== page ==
As of October 31, changes announced by the Gambling Commission in the UK concerning their Licence Conditions and Codes of Practice, aiming to raise the standards for alternative dispute resolution and customer interaction, are live.
When alterations to the LCCP were announced earlier in the year, the Commission’s executive director Paul Hope said that the plan was for them to ensure that gambling was fairer and safer for all consumers, warning also that gambling operators would now be expected to comply fully with any and all amendments.
Any licence holders under the auspices of the UK Gambling Commission and adhering to their new rules and regulations are now required to fulfil additional obligations when it comes to managing customers who show signs of being at risk of experiencing any gambling-related harm.
New Rules Include Operators Focusing on Identifying Those at Risk
The new alterations to consumer interaction requirements mean that gambling companies are now required to focus a lot more on the potential outcomes of both interacting with players who may be at risk of experiencing gambling-related harm, as well as identifying them in the first place.
Included in this is assessing the impact that an interaction could have on a customer as well as how effective the overall approach is.
There are some notable exemptions from the new rules, with customer interaction changes affecting all licence holders apart from those dealing with non-remote lotteries, gaming machine technical businesses, gambling software firms and host licences.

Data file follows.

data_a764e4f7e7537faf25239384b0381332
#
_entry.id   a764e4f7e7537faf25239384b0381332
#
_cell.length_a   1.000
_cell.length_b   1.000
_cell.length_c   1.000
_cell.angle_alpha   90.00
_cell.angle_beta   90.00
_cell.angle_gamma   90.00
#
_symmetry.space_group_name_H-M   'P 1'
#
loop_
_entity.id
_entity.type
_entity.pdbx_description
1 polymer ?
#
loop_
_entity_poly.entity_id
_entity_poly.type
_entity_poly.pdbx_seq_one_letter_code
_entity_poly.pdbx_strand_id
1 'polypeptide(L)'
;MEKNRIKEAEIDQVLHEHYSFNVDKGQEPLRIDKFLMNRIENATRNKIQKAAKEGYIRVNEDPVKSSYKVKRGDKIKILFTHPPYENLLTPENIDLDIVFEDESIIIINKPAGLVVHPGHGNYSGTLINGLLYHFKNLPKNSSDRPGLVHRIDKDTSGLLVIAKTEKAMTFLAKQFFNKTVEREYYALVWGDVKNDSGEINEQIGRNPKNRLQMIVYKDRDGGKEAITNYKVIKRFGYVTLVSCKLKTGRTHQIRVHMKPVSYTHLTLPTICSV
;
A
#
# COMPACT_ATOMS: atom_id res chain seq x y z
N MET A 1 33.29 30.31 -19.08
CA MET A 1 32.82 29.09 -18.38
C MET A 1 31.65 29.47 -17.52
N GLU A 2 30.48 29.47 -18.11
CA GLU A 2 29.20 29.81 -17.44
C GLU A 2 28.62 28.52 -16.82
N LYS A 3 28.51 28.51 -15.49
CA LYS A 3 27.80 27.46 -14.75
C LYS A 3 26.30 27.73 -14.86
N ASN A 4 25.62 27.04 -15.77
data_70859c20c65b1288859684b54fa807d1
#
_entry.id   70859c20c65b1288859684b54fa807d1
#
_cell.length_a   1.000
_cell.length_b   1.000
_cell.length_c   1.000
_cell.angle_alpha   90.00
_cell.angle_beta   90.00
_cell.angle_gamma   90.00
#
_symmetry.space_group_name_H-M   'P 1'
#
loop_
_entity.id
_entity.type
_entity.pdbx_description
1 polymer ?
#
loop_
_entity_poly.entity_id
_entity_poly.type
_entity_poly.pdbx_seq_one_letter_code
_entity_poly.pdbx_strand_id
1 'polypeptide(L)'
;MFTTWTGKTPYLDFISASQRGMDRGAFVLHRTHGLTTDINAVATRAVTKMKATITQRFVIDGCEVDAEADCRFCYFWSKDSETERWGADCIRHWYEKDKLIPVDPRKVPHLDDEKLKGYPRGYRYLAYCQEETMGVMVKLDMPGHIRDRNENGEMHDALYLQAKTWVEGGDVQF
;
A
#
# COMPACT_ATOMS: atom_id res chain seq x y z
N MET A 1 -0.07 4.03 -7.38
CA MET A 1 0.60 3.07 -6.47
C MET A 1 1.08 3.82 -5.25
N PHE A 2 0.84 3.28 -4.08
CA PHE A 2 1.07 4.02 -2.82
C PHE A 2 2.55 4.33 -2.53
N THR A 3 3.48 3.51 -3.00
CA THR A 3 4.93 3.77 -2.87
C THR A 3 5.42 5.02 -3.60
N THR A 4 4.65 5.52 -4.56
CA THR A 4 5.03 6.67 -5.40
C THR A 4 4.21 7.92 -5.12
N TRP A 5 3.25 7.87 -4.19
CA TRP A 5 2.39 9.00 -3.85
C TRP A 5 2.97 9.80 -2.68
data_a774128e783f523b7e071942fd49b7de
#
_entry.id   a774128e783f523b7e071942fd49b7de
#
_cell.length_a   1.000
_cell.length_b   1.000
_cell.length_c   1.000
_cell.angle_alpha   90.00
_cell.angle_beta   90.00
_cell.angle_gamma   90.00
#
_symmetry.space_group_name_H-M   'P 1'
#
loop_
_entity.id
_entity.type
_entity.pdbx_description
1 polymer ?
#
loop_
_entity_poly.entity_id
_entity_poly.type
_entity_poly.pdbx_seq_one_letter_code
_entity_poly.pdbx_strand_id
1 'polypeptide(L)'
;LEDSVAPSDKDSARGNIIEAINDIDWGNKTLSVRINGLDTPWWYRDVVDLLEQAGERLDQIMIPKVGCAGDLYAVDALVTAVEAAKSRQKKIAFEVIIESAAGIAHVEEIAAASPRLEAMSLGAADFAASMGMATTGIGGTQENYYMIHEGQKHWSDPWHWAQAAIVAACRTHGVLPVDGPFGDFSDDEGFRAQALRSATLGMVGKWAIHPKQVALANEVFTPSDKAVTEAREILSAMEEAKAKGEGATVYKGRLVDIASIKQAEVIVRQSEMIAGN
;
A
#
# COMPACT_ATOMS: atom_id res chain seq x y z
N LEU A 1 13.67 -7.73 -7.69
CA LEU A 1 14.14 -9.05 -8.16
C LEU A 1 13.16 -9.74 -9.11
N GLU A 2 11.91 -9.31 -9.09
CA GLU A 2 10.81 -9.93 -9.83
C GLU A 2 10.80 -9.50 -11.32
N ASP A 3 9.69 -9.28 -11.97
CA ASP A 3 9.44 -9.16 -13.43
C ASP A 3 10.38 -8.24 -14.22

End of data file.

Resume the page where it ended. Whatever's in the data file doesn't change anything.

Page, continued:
In addition to this, gambling operators are now obliged to meet the Gambling Commission’s further standards for alternative dispute resolution (ADR) as opposed to simply the already listed requirements in the national ADR regulations set for all industries. The current rules include stipulations that licence-holders must work only with providers approved by Commission and that still stands.
Compensation to Be Seen as Learning, Not Just Punitive
The new standards now set by the Commission mean ADR providers must now acknowledge that any compensation given to customers must be reflective of any practical and emotional harm, rather than simply being seen as a punishment delved out to a business.
Such compensation when due must now consider areas beyond any financial loss incurred by the player and, in addition, must be solely determined by the ADR provider unless it is appealed in a court of law.
ADR providers are also instructed to make all relevant information available to customers on whether they are willing to reconsider the outcome of a particular dispute after the outcome has been officially issued, along with the circumstances in which such reconsideration would take place and the timeline for the process if it is at all applicable.
The gambling industry has long been one that has struggled with its reputation when it comes to transparency, and that is another area now tackled by the Commission.
Under the newly implemented rules, ADR providers are now required to provide full transparency on exactly how they are funded and how they may be classed as independent, along with publishing its own performance data and this is a change the wider industry should welcome.
As well as all of this, ADR providers must also officially acknowledge receipt of any consumer contact within three working days of their customer getting touch with them, along with providing an update to them every 30 days during the time the acknowledged dispute is said to be in progress.
Any ADR providers who prove to fall short of meeting these new standards may not be considered to be approved providers for gambling licence holders in the UK under Gambling Commission rules and therefore businesses will suffer hugely if they fail to comply.
The UK Gambling Commission has moved to say that the new changes in their regulations will improve consistency as well as clarity over the role of ADR providers. While the new rules will affect all licences with the exception of gambling software licences and gaming machine technical licences, they appear at first glance to be a positive step for the industry at large.